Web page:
I spent 7th August recording a BBC History Magazine podcast interview about the wars of the roses, the fifteenth century, and the art and science of writing history, interrogating Dan Jones. The podcast is live on the BBC History Mag website. We also deviated into the writing of popular history, whether Richard III was a tyrant and other assorted matters
Dan is to present the book in a new series soon, which you must watch on Channel 5.
I’ve written the cover article for this month’s BBC History Magazine. In it, I try to answer a perennial question of English history: why did Henry VIII’s second wife, Anne Boleyn, have to be executed on 19 May 1536? Historians debate the evidence and have come up with four possible theories, which I’ve outlined, so you can make up your own mind about which is the most convincing.
The magazine also features articles by Ian Mortimer on Tudor breakfasts and Robert Hutchinson on the Spanish Armada, so is well worth a read!
I recorded a podcast on the AB question with Charlotte Hodgman, at the Tower of London, which you can listen to here.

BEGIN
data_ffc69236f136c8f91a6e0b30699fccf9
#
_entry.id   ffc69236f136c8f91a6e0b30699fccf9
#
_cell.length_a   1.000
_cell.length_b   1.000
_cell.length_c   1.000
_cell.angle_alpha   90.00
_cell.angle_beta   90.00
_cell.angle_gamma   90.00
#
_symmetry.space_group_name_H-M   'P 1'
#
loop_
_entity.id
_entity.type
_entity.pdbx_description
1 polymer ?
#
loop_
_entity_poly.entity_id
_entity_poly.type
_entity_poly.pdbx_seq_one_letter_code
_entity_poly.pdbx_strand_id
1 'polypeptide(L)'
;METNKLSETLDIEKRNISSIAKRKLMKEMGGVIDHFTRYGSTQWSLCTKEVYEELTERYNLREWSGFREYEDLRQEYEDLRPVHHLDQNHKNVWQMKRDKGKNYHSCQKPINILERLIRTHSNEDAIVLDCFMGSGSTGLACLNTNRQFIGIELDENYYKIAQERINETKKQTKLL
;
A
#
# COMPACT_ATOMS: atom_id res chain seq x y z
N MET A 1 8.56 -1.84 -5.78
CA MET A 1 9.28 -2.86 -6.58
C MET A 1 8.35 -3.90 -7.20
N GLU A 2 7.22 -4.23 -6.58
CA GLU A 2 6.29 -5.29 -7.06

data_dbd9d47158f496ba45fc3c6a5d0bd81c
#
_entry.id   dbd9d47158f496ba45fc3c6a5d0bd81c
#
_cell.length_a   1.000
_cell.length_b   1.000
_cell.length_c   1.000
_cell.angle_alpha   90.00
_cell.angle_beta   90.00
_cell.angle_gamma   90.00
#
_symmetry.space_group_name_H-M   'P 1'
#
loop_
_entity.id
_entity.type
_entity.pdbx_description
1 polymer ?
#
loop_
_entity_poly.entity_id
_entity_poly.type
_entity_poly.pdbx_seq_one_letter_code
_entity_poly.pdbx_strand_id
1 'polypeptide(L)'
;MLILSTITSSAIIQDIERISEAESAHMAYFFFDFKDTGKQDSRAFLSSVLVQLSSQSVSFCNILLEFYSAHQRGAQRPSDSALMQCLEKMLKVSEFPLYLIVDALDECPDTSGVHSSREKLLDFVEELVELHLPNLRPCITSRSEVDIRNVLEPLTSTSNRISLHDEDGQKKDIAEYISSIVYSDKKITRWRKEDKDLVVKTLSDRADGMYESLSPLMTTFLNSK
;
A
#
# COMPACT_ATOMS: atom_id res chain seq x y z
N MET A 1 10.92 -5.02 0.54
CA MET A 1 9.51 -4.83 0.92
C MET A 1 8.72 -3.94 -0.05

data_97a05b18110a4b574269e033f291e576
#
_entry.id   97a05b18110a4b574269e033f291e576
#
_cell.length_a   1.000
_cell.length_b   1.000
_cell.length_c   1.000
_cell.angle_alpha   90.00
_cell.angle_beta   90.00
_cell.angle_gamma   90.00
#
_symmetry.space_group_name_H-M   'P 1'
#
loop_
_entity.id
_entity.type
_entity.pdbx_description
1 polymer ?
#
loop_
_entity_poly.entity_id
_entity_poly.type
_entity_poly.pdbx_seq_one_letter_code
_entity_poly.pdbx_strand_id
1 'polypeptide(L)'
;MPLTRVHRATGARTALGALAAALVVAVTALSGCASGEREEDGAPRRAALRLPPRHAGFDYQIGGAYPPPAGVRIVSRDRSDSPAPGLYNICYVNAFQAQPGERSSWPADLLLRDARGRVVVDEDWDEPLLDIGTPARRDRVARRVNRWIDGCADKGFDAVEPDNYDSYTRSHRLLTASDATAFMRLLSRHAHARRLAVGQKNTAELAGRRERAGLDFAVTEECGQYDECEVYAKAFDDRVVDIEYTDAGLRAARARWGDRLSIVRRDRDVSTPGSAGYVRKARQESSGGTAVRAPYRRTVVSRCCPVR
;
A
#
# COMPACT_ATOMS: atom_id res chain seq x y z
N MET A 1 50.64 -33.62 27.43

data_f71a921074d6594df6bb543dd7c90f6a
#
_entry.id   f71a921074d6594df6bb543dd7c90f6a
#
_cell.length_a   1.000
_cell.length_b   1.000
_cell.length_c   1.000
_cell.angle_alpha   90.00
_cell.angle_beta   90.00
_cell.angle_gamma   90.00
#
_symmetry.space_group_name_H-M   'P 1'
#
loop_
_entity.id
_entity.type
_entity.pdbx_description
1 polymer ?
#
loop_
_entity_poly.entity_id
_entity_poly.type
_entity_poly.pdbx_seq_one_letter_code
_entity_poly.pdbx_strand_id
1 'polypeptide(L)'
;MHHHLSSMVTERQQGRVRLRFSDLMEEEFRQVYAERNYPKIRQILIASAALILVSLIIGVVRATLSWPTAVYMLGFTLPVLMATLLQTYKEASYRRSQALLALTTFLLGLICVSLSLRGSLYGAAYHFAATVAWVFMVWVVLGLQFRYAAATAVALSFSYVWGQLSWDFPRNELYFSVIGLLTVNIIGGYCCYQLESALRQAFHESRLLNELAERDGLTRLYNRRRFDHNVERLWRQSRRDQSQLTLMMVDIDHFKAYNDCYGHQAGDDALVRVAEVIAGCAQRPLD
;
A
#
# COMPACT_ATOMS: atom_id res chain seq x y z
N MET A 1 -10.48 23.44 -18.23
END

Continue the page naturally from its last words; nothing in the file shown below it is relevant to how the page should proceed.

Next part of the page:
Earlier this year, I debated with Dan Jones in the Tower of London whether the Tudors or the Plantagenets were most important (we didn’t quite come to blows).
It was a BBC History Magazine event and they have now issued it as two podcasts (1 and 8 November 2012), to which you can listen here: http://www.historyextra.com/podcasts
In this week’s podcast from BBC History Magazine, Dave Musgrove, the magazine’s editor and I, took a stroll through The Vyne in Hampshire to talk about its first owner, William, Lord Sandys, and Tudor court life.
You can hear it all, and see a splendid collection of photographs from The Vyne – a real gem of a house – on the BBC History Magazine website:
or go straight to the podcast here:
The podcast accompanies an article that I wrote in this month’s BBC History Magazine called ‘Tudor courtiers: Where History Happened’.